[9] The State initially argues that Moten “has waived consideration of the issue of sentencing because he failed to present this [c]ourt with the presentence investigation report.” (State's Br. p. 9). We agree. Failure to provide the pre-sentencing report as part of the appellate record results in waiver of the issue on appeal. Nasser v. State, 727 N.E.2d 1105, 1110 (Ind. Ct. App. 2000), trans. denied. Waiver notwithstanding, we observe that the record supports the trial court's sentencing decision.

[10] Indiana Code section 35–50–2–6(b) provides that “[a] person who commits a Level 5 felony ․ shall be imprisoned for a fixed term of between one (1) and six (6) years, with the advisory sentence being three (3) years.” In the present case, the trial court imposed a four-year term on both Counts, to be served consecutively. In the written sentencing order, the trial court noted the existence of certain aggravators factors, namely Moten's criminal history, the existence of a pending petition to revoke his probation, and upon reading a statement offered from the victim Moten robbed in an alley. The trial court found Moten's guilty plea, Moten's support from his family members, and the fact that Moten suffers from mental health issues and lacks intellectual ability as mitigating factors.

[11] Moten contends that his youthful age of eighteen at the time he committed the crimes should have also been considered as a mitigating factor. “The finding of mitigating circumstances is not mandatory but is within the discretion of the trial court.” Sandleben v. State, 29 N.E.3d 126, 135 (Ind. Ct. App. 2015), trans. denied. A trial court is under no obligation “to accept the defendant's argument as to what constitutes a mitigating factor”; nor is the trial court “required to give the same weight to a proffered mitigating factor as does the defendant.” Id. at 135–36. A defendant alleging “that the trial court failed to identify or find a mitigating factor” is required “to establish that the mitigating evidence is both significant and clearly supported by the record.” Id. at 136.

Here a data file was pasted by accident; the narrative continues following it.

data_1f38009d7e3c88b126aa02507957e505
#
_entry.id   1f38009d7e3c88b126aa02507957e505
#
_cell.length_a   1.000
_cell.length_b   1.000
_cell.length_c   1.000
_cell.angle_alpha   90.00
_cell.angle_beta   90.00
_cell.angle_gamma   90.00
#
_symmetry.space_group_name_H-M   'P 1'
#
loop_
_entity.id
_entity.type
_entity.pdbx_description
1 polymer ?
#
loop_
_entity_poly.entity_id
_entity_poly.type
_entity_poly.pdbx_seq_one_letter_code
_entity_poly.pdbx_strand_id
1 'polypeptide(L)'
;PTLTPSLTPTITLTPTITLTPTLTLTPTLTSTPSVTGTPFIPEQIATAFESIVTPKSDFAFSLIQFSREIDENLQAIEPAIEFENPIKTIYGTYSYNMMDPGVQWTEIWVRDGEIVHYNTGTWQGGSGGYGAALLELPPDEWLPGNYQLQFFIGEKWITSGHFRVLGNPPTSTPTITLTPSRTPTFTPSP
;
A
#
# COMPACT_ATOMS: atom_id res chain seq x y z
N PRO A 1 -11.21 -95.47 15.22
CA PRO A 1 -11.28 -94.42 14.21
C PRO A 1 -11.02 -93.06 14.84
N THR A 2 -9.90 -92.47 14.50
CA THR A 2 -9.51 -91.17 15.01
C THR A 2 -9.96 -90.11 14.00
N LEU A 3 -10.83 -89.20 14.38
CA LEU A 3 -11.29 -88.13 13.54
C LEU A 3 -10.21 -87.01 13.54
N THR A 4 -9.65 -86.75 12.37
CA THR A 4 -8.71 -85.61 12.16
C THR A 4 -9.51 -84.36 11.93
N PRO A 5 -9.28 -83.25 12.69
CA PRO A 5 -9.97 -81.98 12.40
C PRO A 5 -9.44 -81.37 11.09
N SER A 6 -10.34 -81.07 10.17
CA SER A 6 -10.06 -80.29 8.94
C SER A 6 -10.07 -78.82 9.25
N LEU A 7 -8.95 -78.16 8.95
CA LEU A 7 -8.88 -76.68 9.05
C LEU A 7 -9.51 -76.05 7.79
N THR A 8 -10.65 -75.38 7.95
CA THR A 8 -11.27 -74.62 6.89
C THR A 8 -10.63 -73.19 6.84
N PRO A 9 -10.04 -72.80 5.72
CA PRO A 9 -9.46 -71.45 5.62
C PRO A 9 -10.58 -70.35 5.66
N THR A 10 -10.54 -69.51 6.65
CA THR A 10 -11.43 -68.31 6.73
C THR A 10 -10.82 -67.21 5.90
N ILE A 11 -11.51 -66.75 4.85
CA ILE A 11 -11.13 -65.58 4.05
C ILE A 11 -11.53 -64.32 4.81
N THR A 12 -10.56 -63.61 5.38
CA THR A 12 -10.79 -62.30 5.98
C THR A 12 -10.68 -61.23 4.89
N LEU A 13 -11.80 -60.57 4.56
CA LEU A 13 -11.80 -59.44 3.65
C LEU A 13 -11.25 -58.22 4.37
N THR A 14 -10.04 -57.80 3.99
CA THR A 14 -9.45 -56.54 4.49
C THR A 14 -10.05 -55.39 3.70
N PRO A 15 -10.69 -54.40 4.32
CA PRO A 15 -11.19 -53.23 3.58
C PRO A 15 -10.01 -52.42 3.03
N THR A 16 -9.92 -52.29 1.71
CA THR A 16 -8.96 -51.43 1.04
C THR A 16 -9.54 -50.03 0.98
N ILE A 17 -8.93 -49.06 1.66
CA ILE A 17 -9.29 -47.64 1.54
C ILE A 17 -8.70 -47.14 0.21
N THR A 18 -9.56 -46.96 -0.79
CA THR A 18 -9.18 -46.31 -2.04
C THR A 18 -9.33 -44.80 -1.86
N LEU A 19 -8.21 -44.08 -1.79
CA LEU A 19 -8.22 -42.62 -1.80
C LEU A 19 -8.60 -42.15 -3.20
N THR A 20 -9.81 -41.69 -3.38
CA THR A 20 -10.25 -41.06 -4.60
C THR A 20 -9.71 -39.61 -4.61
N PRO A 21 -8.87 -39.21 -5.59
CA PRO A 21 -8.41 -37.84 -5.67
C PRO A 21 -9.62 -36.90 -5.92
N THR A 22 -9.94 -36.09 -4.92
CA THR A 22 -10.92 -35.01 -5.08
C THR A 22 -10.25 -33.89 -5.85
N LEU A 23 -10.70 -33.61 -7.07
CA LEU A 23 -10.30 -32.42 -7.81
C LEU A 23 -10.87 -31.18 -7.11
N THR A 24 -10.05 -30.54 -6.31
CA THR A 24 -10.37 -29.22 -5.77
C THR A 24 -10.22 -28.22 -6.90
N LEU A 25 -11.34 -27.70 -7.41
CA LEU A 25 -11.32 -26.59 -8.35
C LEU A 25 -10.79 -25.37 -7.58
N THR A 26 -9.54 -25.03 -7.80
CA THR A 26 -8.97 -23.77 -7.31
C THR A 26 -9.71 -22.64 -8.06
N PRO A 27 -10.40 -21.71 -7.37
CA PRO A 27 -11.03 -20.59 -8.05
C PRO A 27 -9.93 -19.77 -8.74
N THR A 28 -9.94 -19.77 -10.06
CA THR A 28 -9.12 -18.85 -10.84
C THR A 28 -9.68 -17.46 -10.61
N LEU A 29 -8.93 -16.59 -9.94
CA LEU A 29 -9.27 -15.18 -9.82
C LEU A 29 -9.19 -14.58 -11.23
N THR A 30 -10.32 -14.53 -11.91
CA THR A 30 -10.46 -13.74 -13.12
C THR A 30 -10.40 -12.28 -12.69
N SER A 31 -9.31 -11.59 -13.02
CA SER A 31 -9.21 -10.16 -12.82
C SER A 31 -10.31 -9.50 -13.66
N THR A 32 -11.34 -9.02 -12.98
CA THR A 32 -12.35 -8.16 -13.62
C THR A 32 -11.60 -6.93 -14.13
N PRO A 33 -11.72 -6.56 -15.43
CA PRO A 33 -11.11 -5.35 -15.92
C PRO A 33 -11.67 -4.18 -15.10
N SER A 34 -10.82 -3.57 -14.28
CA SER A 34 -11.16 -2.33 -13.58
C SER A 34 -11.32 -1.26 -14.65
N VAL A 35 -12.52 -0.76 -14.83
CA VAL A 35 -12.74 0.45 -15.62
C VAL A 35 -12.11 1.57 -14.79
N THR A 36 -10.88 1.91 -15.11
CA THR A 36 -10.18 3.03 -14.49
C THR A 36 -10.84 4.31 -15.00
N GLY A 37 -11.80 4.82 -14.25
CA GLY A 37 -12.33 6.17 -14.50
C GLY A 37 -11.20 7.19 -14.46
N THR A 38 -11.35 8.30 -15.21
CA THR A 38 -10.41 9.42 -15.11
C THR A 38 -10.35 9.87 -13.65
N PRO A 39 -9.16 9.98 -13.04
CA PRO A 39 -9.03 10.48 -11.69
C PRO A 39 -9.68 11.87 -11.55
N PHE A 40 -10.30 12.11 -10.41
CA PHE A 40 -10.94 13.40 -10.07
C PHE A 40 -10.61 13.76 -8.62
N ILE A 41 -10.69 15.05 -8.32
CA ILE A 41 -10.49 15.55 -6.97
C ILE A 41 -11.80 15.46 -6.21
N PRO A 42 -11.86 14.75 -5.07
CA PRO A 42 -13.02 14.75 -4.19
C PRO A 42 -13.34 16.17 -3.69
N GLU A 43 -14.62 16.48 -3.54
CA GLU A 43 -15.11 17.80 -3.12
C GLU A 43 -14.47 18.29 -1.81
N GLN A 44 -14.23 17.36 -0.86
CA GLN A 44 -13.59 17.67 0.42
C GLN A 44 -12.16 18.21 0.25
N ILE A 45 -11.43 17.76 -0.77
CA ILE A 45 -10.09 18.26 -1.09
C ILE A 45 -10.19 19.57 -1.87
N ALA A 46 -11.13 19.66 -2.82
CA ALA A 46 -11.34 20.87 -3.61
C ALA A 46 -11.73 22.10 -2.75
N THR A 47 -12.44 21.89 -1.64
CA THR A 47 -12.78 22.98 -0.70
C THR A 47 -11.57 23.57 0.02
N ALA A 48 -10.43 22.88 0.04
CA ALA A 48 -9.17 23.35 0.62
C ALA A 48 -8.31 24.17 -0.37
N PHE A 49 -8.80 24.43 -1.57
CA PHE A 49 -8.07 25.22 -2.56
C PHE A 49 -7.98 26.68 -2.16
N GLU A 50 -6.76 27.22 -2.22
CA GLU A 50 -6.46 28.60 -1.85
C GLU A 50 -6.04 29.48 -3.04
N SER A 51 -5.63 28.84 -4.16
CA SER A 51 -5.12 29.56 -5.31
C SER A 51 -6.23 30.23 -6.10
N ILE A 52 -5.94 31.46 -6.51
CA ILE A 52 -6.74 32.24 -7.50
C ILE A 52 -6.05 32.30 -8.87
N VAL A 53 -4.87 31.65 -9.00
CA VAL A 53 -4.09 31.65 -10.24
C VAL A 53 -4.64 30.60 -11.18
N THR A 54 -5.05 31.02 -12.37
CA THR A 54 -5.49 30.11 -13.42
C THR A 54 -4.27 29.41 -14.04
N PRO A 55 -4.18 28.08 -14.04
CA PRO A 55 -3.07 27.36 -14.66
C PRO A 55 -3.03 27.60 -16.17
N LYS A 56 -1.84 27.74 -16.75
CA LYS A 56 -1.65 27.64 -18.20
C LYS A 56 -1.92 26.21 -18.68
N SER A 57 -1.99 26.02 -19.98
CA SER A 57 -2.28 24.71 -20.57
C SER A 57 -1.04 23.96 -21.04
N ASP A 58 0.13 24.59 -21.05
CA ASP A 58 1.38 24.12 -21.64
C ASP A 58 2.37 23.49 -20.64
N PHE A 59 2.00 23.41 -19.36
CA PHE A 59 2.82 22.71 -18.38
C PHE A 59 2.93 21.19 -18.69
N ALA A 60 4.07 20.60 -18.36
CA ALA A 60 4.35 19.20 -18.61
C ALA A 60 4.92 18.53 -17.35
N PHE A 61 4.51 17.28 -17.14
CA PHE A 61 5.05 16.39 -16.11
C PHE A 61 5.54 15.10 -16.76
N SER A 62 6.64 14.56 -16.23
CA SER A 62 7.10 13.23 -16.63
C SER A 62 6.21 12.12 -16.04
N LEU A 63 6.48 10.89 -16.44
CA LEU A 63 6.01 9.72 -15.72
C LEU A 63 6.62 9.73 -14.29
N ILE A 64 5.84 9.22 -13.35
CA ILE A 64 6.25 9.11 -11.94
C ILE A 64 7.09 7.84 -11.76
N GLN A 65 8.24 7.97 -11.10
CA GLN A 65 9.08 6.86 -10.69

[12] Regarding age, our Supreme Court stated in Sensback v. State, 720 N.E.2d 1160, 1164 (Ind. 1999), “Age is neither a statutory nor a per se mitigating factor. There are cunning children and there are naïve adults.” In other words, focusing on chronological age, while often a shorthand for measuring culpability, is frequently not the end of the inquiry for people in their teens and early twenties. There are both relatively old offenders who seem clueless and relatively young ones who appear hardened and purposeful. Id. See also Ellis v. State, 736 N.E.2d 731, 736 (Ind. 2000).

[13] At his sentencing, Moten explicitly asked the sentencing court to consider his age as a mitigating circumstance. The trial court, in turn, noted that although Moten was eighteen years old at the time he committed the crimes, “he's not a kid.” (Sentencing Tr. p. 26). The trial court further noted that Moten was on probation for a burglary offense when he committed the instant offenses. Moreover, Moten's three-day robbery spree does not reflect acts of an innocent youth who committed an isolated crime; rather, his purposeful acts can be associated with that of a hardened criminal. Therefore, it is apparent that the trial court found that Moten's age was not a mitigating circumstance. Accordingly, we conclude that Moten's abuse of sentencing discretion claim has no merit.

II. Inappropriate Sentence